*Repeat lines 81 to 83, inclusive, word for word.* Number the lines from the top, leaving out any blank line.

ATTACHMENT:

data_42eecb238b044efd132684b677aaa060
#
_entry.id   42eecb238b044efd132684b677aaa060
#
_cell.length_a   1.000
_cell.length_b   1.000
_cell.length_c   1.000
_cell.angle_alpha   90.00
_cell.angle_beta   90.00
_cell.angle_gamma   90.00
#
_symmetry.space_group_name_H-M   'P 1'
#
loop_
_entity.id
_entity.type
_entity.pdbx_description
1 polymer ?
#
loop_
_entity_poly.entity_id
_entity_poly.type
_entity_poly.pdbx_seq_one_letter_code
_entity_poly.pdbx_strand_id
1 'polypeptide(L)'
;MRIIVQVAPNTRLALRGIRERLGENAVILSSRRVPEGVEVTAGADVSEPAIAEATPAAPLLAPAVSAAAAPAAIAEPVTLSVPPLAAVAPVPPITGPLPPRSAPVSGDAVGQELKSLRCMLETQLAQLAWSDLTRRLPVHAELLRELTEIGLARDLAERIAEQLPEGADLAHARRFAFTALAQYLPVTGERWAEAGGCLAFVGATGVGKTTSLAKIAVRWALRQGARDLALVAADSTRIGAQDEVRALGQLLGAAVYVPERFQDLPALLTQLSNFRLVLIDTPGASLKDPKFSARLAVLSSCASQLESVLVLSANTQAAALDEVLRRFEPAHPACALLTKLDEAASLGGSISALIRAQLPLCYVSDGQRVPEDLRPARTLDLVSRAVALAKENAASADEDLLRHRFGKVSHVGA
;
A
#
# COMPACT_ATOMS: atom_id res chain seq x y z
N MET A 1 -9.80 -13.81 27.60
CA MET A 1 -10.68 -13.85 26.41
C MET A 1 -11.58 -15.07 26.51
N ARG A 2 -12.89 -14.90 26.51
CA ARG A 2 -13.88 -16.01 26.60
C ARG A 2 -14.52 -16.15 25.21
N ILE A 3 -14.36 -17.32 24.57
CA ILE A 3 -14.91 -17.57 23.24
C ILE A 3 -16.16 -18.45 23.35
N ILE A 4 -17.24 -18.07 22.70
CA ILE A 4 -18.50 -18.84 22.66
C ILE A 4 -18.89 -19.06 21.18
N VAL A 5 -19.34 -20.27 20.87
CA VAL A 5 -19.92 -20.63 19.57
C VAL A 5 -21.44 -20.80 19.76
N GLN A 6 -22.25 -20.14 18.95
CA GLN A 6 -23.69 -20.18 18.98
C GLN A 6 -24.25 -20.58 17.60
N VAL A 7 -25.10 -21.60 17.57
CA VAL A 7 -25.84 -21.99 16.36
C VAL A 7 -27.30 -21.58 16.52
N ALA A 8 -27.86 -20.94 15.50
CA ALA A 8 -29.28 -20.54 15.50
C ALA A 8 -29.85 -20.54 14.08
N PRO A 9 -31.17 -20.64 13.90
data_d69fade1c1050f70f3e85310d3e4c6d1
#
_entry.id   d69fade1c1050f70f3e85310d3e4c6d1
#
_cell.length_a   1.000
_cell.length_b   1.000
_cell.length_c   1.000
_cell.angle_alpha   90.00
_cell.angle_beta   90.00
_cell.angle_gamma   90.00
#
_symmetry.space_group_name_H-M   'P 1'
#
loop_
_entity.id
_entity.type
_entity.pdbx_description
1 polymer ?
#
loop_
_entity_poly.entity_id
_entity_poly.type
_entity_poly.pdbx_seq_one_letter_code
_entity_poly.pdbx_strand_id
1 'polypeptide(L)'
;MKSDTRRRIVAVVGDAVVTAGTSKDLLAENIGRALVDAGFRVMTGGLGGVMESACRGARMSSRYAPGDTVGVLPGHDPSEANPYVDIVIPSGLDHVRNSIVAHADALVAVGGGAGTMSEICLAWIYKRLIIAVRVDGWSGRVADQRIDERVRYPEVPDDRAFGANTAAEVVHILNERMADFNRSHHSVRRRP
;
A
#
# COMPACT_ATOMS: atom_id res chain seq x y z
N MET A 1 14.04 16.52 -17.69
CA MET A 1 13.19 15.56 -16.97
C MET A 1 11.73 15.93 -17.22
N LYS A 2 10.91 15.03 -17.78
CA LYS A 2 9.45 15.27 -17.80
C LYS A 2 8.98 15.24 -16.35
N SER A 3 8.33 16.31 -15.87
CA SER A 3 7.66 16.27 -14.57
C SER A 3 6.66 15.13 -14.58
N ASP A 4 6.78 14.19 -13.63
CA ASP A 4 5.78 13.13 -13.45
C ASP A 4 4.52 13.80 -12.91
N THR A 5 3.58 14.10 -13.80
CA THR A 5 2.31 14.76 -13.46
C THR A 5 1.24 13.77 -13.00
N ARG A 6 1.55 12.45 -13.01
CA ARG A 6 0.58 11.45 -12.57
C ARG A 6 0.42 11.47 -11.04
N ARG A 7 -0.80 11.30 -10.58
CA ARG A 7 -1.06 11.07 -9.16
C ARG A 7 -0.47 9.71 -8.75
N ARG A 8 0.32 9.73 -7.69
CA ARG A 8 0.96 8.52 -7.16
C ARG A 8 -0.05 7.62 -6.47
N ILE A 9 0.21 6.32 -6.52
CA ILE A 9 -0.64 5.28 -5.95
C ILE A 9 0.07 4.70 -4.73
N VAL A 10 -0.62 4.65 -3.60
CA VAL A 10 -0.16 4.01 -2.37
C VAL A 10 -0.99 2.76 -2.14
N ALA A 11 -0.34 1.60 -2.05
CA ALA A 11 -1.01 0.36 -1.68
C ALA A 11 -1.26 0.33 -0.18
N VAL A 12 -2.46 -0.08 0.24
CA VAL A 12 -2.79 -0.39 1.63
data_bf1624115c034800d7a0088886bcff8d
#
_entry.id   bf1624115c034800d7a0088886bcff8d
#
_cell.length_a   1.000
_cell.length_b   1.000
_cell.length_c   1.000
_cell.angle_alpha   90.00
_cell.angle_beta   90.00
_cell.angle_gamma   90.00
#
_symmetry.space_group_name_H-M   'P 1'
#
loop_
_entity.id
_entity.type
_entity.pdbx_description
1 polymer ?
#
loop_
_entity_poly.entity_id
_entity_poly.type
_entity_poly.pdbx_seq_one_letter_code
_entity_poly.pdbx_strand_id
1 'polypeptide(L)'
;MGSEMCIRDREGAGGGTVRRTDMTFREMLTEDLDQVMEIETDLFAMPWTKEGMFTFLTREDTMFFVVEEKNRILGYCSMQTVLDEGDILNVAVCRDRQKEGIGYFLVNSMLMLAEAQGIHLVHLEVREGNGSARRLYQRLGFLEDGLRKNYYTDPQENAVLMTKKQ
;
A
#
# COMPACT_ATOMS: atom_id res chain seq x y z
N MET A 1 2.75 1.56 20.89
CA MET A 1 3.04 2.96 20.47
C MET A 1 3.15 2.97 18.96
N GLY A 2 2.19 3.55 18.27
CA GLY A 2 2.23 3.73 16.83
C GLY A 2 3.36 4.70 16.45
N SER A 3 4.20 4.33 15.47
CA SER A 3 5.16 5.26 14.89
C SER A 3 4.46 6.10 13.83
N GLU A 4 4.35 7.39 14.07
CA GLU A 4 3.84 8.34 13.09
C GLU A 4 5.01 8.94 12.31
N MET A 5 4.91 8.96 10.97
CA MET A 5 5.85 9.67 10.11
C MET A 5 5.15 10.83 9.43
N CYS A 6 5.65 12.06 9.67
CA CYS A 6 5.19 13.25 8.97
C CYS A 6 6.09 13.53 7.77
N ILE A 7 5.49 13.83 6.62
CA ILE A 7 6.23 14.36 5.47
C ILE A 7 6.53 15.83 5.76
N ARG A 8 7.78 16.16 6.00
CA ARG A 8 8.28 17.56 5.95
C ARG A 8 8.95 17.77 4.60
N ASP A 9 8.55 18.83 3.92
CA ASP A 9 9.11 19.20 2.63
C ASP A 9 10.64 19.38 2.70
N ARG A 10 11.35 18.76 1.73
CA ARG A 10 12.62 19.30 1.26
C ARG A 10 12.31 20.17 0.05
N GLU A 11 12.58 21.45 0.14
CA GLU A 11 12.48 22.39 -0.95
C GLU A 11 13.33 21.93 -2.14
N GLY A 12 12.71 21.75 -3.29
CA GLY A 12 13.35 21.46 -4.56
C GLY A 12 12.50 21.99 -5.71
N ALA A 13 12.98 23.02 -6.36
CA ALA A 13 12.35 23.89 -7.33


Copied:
;MKSDTRRRIVAVVGDAVVTAGTSKDLLAENIGRALVDAGFRVMTGGLGGVMESACRGARMSSRYAPGDTVGVLPGHDPSEANPYVDIVIPSGLDHVRNSIVAHADALVAVGGGAGTMSEICLAWIYKRLIIAVRVDGWSGRVADQRIDERVRYPEVPDDRAFGANTAAEVVHILNERMADFNRSHHSVRRRP
;
A